As we coasted off the highway, the car shuddered and sighed as if it too needed a breather. I was in search of that Limon-Pepino Gatorade that I only seemed to be able to find at gas stations in Central California and the Southwest. This had become one of my road trip rituals. Kind of like how I only drink ginger ale on airplanes.
We had been driving for a solid 8 hours. With every mile driven, we descended further into the furnace that was the Southwest that day. Even with the windows rolled up and the A/C on, we couldn’t escape the relentless, radiant heat from above, cooking our arms and legs through the windshield.
Bottle of lime-cucumber liquid magic in hand, I strolled out of Chevron. Behind the dilapidated Big Boy Motel, the world’s tallest thermometer quantified the obvious: it was a hot day — 111 degrees hot — and it was going to be a hot night.
Two hours later, we found ourselves in a familiar place, albeit much hotter than it had been last May. The desert was eerily quiet under a blanket of thick, hot air. I was surprised to see this desert tortoise and white-sided jackrabbit out and about.
Sunset, looking south over Valley of Fire from Rainbow Vista.
The clear night provided perfect conditions for astrophotography. While I set up my Vixen Polarie Star Tracker on my tripod, Cec set out to find Polaris so I could align my camera with the Earth’s rotation. Though the traditional method of finding the Big Dipper and tracing a line to the Little Dipper is straightforward, technology makes this even easier. I had downloaded SkyView on my iPhone, which will direct you to any star in the sky.
Cec retired to the tent, where we had left the rain cover off due to the heat. Not a bad view to fall asleep to.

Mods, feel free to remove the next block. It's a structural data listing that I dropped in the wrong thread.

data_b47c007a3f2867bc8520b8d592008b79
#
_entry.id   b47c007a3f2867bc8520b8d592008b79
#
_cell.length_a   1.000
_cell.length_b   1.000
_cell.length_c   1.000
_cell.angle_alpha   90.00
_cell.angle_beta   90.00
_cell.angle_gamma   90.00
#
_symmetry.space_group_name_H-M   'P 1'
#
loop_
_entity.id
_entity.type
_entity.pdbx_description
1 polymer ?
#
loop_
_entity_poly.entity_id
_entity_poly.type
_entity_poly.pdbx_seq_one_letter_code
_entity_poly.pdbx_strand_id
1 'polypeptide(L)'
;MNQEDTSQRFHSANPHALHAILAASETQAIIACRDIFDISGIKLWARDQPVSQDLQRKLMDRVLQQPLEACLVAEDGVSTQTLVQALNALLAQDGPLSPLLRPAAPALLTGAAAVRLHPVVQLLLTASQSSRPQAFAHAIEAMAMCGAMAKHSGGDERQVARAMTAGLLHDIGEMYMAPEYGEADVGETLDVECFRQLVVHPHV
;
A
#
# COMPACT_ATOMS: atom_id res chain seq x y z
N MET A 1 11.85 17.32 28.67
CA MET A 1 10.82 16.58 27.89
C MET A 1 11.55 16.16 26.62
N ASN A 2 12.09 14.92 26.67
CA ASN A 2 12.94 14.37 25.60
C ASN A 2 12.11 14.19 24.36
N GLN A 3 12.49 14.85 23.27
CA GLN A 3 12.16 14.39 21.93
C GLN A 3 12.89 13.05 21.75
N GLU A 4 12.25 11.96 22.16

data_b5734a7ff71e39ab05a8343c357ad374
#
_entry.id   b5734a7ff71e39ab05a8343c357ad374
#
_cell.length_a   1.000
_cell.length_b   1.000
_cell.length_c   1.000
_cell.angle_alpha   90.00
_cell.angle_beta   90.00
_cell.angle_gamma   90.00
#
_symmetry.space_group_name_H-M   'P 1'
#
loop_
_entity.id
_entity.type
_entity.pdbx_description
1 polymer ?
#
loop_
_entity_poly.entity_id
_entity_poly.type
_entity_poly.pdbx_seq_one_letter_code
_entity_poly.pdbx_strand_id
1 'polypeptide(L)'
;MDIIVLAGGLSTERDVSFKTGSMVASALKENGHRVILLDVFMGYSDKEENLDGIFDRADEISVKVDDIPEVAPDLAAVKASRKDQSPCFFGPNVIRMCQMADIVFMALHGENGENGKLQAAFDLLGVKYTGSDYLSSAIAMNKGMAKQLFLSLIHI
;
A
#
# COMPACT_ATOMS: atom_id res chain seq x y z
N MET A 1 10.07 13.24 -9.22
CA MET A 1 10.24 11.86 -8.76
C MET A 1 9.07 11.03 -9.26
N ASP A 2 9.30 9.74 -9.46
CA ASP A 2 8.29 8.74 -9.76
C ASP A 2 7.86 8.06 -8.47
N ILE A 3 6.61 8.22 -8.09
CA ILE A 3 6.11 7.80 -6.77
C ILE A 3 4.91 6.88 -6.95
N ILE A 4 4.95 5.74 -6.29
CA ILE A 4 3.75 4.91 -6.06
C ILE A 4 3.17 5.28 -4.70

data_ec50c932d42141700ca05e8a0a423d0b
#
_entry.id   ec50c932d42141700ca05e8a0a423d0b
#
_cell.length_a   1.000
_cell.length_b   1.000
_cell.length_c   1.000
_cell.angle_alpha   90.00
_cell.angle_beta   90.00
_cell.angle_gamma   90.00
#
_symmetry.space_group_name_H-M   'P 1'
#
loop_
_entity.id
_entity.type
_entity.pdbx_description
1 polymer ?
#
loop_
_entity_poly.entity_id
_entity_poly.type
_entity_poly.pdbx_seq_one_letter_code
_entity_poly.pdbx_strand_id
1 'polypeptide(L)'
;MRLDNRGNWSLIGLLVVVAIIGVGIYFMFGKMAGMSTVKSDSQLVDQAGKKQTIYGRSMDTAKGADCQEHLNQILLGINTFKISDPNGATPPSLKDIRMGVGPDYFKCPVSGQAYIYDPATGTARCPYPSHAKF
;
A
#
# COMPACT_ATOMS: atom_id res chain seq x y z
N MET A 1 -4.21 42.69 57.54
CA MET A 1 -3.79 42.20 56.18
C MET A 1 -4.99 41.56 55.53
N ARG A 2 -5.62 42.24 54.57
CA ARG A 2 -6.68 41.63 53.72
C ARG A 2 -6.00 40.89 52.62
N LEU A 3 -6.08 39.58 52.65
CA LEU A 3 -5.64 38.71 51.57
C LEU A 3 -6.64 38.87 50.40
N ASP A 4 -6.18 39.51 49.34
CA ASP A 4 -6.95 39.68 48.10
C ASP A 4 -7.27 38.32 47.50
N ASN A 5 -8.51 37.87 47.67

To the northwest, the Big Dipper shone vibrantly.
Even to the naked eye, the purple and white band of the Milky Way was unmistakable in the night sky. A shot with blown focus still developed beautifully.
The streaks of light across the frame are airplanes landing at McCarran Airport in Las Vegas.
From 60 miles away, the bright lights of Las Vegas glowed softly on the horizon.
We were very close to a new moon, so I wasn’t expecting to get much help in front-lighting the landscape. I was lucky to catch a moonrise while shooting my first star trail. The clear night, faint silver moonlight, and red sandstone give the final result an eerie Martian quality.
My last shot of the night. Some dry lightning off in the distance gave the horizon more color. While setting up for this shot, the desert wind began to blow. I had to shield my tripod from the gusts with my car and weigh it down further with my backpack.
This star trail is a composite of 40 five minute exposures. I added a 40 second delay between frames in an attempt to reduce noise by letting the sensor cool. Unfortunately, it left some gaps in the star trails but gave it an interesting perforated look.
At dawn, I peered out of the tent and saw Venus on the horizon with what appeared to be another star next to it. I didn’t realize I was witnessing a very special celestial event — the closest planetary conjunction of the year.
When you watch the morning sun crest the eastern horizon at Valley of Fire, don’t forget to look behind you. That’s where the true sunrise is.